ALBUQUERQUE (KRQE) - On July 8, 2009, a federal judge Wednesday sentenced once-prominent architect Marc Schiff to one year and one day in prison for his role in skimming more than $4 million from construction of the Bernalillo County Metropolitan Courthouse.
The sentencing closes the book on the corruption case against eight defendants that sent public officials including former state Sen. Manny Aragón to prison.
Schiff's lawyers claimed prosecutors promised to recommend probation in exchange for a guilty plea to conspiracy and mail fraud charges. Instead Schiff has two months to report to federal prison.
Schiff admitted he submitted phony invoices and sent money from his architecture firm to some of the other participants in the kickback scheme.
In court Wednesday Schiff said the allegations were all true adding that he was "weak, scared, stupid, and should have walked away."
Schiff said he was dragged into the scheme and took part fearing his architecture firm would lose the courthouse contract.
Schiff's lawyers called the sentence fair but said the believe the architect should have received probation.
"Mark is one of thousands of legitimate New Mexico businessmen that has been caught up in this culture of corruption by government officials," defense attorney Rob Perry said after the sentencing. "It's unfortunate that he got sucked in and used and extorted by these folks, but he's accepted responsibility and made amends for his involvement in the case."
Schiff recently moved to Oregon and he will likely serve his time in a federal prison there. He also has to pay $678,000 in restitution.
The players in the scheme were:
- Manny Aragón, former state senator and president pro tempore of the Senate. He helped secure extra funding for the project which the Legislature approved in 1998 and pocketed kickbacks. He was sentenced last month to 5 1/2 years in prison and nearly $2 million in fines and restitution.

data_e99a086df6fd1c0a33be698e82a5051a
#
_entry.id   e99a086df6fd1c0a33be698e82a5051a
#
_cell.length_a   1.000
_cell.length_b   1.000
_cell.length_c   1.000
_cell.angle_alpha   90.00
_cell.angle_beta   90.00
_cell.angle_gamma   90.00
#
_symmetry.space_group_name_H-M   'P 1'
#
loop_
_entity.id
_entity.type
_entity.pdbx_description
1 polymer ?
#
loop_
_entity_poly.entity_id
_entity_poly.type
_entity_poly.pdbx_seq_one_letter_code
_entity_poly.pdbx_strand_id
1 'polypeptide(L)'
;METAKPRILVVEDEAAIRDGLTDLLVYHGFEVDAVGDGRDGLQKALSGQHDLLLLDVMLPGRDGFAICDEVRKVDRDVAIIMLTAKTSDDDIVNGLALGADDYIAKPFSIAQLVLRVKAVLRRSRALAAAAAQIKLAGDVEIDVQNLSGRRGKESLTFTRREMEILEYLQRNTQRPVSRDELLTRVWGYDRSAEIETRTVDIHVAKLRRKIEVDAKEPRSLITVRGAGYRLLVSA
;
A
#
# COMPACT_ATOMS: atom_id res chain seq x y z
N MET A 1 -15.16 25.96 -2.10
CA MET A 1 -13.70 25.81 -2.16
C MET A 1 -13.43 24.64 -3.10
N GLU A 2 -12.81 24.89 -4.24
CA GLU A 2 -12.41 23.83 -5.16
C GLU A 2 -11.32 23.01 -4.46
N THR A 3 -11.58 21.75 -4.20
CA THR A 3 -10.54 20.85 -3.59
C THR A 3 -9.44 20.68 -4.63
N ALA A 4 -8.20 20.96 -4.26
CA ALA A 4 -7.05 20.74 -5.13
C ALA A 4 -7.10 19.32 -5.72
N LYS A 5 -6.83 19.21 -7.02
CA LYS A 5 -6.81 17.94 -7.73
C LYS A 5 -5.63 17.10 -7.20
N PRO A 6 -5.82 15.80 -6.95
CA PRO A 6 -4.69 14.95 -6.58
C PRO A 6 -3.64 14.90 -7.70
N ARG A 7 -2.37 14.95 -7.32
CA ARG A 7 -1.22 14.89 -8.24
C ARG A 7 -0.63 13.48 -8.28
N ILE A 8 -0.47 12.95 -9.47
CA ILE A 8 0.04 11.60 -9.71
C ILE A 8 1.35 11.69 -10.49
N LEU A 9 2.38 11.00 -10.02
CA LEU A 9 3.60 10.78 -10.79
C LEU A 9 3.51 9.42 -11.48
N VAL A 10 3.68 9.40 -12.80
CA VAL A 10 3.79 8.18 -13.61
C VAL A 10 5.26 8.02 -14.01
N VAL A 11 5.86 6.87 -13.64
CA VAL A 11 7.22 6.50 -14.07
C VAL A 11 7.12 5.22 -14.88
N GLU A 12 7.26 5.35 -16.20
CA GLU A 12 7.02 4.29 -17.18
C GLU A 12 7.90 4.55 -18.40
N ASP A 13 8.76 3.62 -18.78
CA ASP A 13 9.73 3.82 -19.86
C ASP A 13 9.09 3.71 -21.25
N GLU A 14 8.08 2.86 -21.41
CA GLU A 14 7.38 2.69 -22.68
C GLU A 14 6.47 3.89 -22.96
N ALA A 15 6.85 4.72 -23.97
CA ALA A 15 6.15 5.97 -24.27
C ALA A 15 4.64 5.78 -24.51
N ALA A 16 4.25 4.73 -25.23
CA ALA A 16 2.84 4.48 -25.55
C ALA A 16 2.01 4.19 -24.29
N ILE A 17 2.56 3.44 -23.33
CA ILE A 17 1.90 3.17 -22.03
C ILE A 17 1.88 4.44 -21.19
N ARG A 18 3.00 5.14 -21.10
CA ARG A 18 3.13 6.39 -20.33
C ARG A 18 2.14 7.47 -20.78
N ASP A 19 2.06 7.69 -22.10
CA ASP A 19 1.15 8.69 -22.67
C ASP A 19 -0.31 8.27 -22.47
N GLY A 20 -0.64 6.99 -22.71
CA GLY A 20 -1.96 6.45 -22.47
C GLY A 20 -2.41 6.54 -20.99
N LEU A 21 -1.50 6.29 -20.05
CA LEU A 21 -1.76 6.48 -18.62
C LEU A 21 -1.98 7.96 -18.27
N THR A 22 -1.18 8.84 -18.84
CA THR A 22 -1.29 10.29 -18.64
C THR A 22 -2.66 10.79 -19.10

- Former Metro Court Administrator Toby Martinez, the inside man who approved the bogus invoices. He was sentenced to nearly 67 months in prison and $2.7 million in restitution.
- Sandra Mata Martinez, Toby Martinez's wife, who pleaded guilty to misprision of a felony after admitting she knew about the scam but did not report it. A front company set up in her name acted as a conduit for some of the kickbacks. She was sentenced to five years of probation and $106,000 in restitution.
- Ken Schultz, mayor of Albuquerque from 1985-89, who became a legislative lobbyist and admitted acting as a bagman delivering some of the cash kickbacks. He received five years of probation and has moved to Nevada.
- Marc Schiff, architect on numerous public and private projects who admitted submitting phony vouchers and paying kickbacks. He was sentenced to one year and one day in federal prison and $678,000 in restitution.
- Raul Parra, a business owner whose contract to install audio video systems in the courthouse became the source of much of the skimmed loot. The scheme began falling apart when a business dispute between Parra and his partner went to court with the partner alleging Parra was paying kickbacks. A judge sentenced Parra to 46 months in prison and $611,000 in fines and restitution.
- Michael Murphy, who came into the construction process as project manager late in the game and admitted he received an illegal payment of $20,000. Johnson sentenced Murphy to two years of supervised probation and $20,000 in restitution.
- Manuel Guara, a subcontractor working with Parra's company on the courthouse project. He was sentenced to six months of home confinement with an electronic monitoring device to be followed by three years of probation.
All the defendants except Sandra Martinez pleaded guilty to mail fraud and conspiracy.
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